However, gifting still carries a special significance – 58% of jewelry-owners obtained their favorite piece of jewelry as a gift, either from a partner, family member, or close friend.

In addition to financing options, 28% of consumers indicated a strong preference for additional jewelry services, including complimentary cleaning, such as polishing and removing signs of wear (49%), styling assistance (16%) and leasing or rental programs, such as borrowing for a short period of time (6%).



When it comes to buying jewelry online, consumers expressed that their hesitation has resulted from having experienced the following: jewelry looked different than expected (27%), not the correct size (19%), and jewelry didn’t arrive in time, such as for a birthday or holiday (14%).

“Retailers with an online presence would be wise to ensure that they have detailed descriptions and photos of their product offerings and are providing the option for expedited shipping so that consumers have higher confidence in making these purchases,” said McNamara.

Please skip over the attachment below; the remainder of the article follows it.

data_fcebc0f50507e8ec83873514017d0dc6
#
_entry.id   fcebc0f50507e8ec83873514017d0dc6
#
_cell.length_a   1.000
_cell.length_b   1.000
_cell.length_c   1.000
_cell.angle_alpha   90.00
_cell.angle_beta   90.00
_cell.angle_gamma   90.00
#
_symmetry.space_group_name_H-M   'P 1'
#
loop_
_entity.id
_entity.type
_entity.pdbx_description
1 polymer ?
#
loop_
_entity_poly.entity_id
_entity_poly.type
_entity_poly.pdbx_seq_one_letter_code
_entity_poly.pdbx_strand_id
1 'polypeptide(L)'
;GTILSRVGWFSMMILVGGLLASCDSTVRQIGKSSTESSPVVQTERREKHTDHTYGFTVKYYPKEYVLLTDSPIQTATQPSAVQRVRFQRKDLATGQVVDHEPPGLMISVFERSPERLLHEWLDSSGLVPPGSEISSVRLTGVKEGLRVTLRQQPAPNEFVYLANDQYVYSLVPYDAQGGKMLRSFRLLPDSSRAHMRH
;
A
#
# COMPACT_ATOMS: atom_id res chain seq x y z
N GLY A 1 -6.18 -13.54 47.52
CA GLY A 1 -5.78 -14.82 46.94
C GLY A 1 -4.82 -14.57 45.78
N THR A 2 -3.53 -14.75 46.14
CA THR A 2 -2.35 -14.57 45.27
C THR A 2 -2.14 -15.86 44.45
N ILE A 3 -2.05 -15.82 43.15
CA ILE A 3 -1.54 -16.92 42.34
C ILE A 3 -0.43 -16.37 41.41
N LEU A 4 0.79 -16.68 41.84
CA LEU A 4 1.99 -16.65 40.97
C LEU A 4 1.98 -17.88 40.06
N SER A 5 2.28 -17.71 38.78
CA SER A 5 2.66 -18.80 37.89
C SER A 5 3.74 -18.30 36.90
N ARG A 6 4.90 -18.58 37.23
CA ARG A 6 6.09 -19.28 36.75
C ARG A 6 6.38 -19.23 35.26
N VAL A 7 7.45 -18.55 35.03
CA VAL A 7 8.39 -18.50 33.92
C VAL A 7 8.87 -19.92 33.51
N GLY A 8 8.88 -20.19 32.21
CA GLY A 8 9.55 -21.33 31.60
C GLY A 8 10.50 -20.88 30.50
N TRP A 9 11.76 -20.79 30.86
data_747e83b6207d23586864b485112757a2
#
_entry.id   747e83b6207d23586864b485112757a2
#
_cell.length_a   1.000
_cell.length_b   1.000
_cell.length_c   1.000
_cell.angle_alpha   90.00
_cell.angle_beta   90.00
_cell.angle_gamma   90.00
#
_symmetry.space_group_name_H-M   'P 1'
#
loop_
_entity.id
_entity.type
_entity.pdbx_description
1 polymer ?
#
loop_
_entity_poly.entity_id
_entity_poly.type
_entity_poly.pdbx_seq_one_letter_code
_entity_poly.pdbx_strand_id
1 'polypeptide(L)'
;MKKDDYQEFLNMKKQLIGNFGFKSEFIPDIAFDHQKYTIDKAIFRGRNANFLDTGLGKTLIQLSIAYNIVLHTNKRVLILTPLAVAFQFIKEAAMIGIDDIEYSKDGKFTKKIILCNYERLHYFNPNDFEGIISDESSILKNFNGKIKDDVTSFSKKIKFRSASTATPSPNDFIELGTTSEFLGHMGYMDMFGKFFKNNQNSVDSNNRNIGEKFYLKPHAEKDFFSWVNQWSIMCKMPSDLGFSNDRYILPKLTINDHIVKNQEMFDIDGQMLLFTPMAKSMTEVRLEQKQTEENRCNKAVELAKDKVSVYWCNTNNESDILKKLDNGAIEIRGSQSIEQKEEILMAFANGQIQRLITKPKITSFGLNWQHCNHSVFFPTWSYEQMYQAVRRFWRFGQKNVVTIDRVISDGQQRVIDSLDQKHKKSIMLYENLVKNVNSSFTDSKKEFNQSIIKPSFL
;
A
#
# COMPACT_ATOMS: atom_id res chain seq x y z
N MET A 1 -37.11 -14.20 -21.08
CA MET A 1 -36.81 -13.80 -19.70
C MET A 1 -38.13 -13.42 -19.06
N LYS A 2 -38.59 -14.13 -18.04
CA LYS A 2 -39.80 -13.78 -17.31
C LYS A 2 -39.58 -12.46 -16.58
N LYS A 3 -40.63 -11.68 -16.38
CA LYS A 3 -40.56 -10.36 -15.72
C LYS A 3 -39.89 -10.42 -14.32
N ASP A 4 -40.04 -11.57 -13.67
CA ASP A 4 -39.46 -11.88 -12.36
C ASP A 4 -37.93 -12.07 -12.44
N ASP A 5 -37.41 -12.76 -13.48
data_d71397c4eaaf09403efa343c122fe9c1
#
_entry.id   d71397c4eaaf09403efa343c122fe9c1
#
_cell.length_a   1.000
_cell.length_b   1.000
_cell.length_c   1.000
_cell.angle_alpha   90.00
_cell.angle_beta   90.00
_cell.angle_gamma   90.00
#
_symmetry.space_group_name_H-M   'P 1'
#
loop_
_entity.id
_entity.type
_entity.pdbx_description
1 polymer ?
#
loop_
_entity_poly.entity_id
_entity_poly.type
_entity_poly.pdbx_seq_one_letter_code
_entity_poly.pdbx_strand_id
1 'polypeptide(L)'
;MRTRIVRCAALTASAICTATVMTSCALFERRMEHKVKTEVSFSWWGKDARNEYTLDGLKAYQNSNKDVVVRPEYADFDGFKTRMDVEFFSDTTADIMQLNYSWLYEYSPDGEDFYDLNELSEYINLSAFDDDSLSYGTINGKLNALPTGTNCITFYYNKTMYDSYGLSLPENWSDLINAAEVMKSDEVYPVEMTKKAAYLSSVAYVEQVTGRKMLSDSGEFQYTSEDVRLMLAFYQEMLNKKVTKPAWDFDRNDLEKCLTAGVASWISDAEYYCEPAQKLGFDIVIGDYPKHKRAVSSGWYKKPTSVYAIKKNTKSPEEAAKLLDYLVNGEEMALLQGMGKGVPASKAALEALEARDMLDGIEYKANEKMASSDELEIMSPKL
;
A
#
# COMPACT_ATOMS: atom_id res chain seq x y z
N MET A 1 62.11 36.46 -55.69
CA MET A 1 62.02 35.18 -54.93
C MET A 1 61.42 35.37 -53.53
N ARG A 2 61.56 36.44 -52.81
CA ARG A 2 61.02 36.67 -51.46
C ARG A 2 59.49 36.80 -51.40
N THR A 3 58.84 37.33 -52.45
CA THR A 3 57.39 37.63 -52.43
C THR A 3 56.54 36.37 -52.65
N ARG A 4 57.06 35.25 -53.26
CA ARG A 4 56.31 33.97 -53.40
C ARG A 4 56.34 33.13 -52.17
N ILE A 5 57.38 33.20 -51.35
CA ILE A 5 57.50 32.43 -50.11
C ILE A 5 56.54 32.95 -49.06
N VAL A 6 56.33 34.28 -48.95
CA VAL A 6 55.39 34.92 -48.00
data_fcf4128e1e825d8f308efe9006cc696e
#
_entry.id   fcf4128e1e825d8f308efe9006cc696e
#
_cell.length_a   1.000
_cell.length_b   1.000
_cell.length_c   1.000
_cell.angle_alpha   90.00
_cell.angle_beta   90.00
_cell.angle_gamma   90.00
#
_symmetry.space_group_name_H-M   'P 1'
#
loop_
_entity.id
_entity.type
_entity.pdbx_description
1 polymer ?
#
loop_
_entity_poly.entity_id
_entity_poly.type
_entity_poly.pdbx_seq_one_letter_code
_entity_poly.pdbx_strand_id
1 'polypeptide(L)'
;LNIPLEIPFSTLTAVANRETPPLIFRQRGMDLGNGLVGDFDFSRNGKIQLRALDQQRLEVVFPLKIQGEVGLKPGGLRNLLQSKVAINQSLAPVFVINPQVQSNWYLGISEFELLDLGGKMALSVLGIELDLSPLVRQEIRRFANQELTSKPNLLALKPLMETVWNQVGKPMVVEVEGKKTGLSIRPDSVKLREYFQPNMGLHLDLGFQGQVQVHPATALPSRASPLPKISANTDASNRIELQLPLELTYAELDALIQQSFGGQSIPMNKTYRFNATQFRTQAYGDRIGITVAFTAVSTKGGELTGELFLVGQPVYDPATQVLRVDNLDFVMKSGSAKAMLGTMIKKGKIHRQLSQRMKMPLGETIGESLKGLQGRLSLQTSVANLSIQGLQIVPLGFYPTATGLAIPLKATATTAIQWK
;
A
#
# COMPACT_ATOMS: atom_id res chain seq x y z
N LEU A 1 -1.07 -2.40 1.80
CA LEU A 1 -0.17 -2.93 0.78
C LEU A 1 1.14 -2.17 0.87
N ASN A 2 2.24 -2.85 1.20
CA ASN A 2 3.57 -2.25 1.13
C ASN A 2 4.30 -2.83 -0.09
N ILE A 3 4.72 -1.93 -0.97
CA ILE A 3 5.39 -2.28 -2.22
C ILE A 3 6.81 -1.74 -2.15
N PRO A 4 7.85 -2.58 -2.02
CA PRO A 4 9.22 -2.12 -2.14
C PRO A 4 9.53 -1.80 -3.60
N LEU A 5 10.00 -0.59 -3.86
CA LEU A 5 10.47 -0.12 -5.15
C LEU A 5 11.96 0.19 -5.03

Citi Retail Services is a leading payments provider to many of the most notable brands in retail. With a diverse footprint spanning across sectors, including big box, apparel, electronics, industrial, powersports and more, CRS is shaping the industry and helping to drive major transformations across the retail space. Informed by data and insights, Citi Retail Services offers partners expert tools and solutions to build customer loyalty, increase profitability and drive business growth. There are more than 9,000 dedicated CRS employees strategically located across the U.S. Citi Retail Services is backed by the global capital, strategic insights and leadership of Citi (NYSE: C).

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International conventions increasing with which members of the jewelry industry are expected to comply.

(PRESS RELEASE) MILAN, ITALY — With fewer than five weeks to go to the opening of the 2019 CIBJO Congress in Manama, Bahrain, on November 18, 2019, the sixth of the CIBJO commissions’ Special Reports has been released. Prepared by the CIBJO Ethics Commission, headed by Tiffany Stevens, it covers a variety of topics, including the increasing number of international conventions with which members of the jewelry industry are expected to comply, and recommended processes of disclosure.